50/50

"True Friendship Stands True"

Quality:
Content: -2 Discretion advised for adults.
NoneLightModerateHeavy
Language
Violence
Sex
Nudity

What You Need To Know:

50/50 tells the story of Adam, an NPR radio writer living in Seattle in his late 20s. Adam appears to be the picture of health, but he’s experiencing back pains. When gets checked by his doctor, Adam learns he has a rare form of spinal cancer that leaves him with just a 50/50 chance of survival. Adam has a comically contentious relationship with his meddling mother and a strangely distant relationship with his girlfriend, but his best friend, Kyle, stands as his rock of support. Sadly, Adam doesn’t turn to God to deal with his disease. Instead, he begins counseling with a young female psychology student named Katherine. Adam is initially reluctant to open up to Katherine, but as his existing relationship falls apart, their friendship edges into genuine affection for each other while he learns to have a better relationship with his mother.

50/50 is a touching, well-acted and well-produced drama with a healthy dose of comedy thrown into the mix. It’s marred, however, by a large, excessive amount of profanities and obscenities, as well as by the best friend’s frequent attempts at sexual humor in the movie’s first half.

HEADLINE: ** True Friendship Stands True **

Title: 50/50

Quality: * * * * Acceptability: -2

SUBTITLES: None

WARNING CODES:

Language: LLL

Violence: None

Sex: SS

Nudity: N

RATING: R

RELEASE: September 30, 2011

TIME: 99 minutes

STARRNG: Joseph Gordon-Levitt, Seth Rogen, Anna Kendrick, Anjelica Huston, Bryce Dallas Howard, Philip Baker Hall, Matt Frewer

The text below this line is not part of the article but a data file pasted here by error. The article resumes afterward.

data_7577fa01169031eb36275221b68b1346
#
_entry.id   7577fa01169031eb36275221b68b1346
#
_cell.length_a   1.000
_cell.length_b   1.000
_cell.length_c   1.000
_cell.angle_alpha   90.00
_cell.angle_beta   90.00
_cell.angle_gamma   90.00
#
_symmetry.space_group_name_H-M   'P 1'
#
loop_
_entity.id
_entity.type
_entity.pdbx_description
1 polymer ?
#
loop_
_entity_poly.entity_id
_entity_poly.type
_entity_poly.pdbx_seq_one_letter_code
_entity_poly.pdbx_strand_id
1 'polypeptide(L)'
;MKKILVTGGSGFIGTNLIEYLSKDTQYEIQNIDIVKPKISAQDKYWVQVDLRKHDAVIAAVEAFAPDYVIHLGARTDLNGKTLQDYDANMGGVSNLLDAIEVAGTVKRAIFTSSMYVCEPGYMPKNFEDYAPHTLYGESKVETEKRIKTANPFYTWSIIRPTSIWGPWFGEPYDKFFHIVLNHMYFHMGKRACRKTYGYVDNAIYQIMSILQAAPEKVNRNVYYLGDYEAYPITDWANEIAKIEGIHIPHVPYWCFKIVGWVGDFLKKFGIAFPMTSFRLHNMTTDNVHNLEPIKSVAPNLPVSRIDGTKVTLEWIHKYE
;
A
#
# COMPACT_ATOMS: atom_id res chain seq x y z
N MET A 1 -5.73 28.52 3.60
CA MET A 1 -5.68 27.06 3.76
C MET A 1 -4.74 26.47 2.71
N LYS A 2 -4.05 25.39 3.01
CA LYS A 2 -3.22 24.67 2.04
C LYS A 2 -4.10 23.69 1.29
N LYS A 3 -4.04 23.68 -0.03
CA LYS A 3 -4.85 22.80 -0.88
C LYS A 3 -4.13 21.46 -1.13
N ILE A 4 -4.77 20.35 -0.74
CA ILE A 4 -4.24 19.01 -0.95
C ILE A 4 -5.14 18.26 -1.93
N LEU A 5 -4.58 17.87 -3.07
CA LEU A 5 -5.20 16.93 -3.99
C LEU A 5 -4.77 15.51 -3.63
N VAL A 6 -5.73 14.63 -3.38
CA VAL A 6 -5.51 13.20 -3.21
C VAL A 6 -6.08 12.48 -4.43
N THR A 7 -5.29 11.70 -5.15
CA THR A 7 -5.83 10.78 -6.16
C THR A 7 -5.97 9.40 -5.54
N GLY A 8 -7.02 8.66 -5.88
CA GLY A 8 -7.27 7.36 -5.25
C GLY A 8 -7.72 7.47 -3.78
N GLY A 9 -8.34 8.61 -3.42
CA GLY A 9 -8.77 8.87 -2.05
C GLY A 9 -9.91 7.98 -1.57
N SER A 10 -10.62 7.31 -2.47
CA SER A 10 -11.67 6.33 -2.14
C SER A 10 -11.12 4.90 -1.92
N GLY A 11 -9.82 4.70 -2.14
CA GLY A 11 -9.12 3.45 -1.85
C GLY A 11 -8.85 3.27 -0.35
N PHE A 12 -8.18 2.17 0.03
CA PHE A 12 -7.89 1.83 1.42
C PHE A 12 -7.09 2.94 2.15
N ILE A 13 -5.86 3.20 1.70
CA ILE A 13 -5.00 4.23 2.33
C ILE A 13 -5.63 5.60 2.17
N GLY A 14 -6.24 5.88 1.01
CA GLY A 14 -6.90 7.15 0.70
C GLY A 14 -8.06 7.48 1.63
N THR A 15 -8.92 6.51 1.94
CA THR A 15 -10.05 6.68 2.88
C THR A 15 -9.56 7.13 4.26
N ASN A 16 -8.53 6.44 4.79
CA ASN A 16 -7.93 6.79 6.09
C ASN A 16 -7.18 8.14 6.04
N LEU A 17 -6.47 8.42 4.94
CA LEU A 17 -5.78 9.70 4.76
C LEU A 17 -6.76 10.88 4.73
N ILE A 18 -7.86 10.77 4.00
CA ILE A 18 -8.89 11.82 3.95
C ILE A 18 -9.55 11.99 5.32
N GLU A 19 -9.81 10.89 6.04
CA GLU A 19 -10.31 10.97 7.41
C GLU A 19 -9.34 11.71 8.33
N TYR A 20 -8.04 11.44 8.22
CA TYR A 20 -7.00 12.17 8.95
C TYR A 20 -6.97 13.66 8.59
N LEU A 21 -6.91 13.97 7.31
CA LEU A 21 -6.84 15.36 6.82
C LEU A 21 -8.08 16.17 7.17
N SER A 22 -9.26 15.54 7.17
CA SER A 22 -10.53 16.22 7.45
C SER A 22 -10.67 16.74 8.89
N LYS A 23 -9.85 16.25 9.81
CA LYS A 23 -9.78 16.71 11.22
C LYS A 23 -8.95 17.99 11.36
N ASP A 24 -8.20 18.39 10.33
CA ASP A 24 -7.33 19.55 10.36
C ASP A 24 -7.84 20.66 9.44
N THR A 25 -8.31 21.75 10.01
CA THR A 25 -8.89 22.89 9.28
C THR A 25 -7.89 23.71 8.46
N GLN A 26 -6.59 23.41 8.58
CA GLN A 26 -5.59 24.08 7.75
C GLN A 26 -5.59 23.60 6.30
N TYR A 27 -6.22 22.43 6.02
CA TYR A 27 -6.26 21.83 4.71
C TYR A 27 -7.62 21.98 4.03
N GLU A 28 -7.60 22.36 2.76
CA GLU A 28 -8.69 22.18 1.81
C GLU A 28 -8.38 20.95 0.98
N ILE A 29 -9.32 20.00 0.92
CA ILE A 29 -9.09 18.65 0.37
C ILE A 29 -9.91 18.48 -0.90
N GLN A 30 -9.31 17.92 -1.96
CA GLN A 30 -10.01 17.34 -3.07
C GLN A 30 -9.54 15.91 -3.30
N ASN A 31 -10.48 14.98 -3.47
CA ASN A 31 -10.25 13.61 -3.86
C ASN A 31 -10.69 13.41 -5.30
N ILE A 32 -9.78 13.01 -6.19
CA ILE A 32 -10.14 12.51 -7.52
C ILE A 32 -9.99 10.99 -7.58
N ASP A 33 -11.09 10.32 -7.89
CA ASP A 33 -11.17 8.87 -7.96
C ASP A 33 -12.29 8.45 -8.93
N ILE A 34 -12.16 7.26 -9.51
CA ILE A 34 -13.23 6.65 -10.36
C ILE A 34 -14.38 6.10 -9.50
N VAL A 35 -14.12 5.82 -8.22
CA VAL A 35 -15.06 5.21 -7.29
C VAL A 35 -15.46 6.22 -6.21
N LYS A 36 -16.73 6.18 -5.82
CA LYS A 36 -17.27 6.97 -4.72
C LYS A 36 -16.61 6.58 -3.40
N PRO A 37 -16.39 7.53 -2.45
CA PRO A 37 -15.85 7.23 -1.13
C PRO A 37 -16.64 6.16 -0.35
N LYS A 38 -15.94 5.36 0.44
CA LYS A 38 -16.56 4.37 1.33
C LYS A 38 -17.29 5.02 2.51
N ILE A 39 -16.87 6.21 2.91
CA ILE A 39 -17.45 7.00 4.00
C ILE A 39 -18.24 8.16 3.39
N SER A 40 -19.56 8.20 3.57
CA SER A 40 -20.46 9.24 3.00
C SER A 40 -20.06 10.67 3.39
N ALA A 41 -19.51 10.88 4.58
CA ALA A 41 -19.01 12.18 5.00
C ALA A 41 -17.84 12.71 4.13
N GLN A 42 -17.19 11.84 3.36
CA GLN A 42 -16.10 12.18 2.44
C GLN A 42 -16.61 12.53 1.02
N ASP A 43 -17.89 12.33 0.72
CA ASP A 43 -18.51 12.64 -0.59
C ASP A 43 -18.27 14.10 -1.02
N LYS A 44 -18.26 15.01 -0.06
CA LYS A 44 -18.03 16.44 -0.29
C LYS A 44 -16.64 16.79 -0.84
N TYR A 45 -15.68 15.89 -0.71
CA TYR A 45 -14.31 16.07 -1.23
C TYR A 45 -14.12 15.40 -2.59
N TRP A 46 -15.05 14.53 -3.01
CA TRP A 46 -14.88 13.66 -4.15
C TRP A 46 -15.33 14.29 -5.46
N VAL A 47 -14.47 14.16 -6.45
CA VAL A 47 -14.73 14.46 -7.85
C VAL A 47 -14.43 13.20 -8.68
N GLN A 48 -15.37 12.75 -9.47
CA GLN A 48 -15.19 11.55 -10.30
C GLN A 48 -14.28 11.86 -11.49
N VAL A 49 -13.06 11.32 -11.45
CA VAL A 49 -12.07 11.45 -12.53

DIRECTOR: Jonathan Levine

PRODUCERS: Evan Goldberg, Ben Karlin, Seth Rogen

EXECUTIVE PRODUCERS: Nathan Kahane, Will Reiser

WRITER: Will Reiser

BASED ON THE BOOK BY: N/A

DISTRIBUTOR: Summit Entertainment

CONTENT: (RoRo, H, B, LLL, SS, N, AA, DD, M) Strong Romantic worldview with a light humanist bent and some light moral elements; more than 200 obscenities and profanities, plus implied vomiting; no violence; strong sexual references include frequent discussion of sexual wishes and fantasies in the movie’s first half by the protagonist’s best friend and unmarried couple lives together so there’s implied fornication; upper male nudity; casual drinking is shown on several occasions, including a scene where the depressed protagonist drinks the sorrows from his cancer diagnosis away in great drunkenness; man on chemotherapy for cancer gets high on sweets laced with marijuana and smokes marijuana with his friend, leaving the impression marijuana is basically a normal and harmless activity, which is not the case; and, protagonist is extremely angry and unforgiving towards an ex-girlfriend who admitted cheating on our lead character though she seems to sincerely ask for forgiveness and protagonist has a comically contentious relationship with his meddling mother but they grow closer as the story plays out.

GENRE: Drama/Comedy

INTENDED AUDIENCE: Older teenagers and adults

REVIEWER: Carl Kozlowski

REVIEW: 50/50 is a highly touching, well-cast and well-produced drama with a healthy dose of comedy included. It has some lewd content and frequent foul language, however, that warrants extreme caution.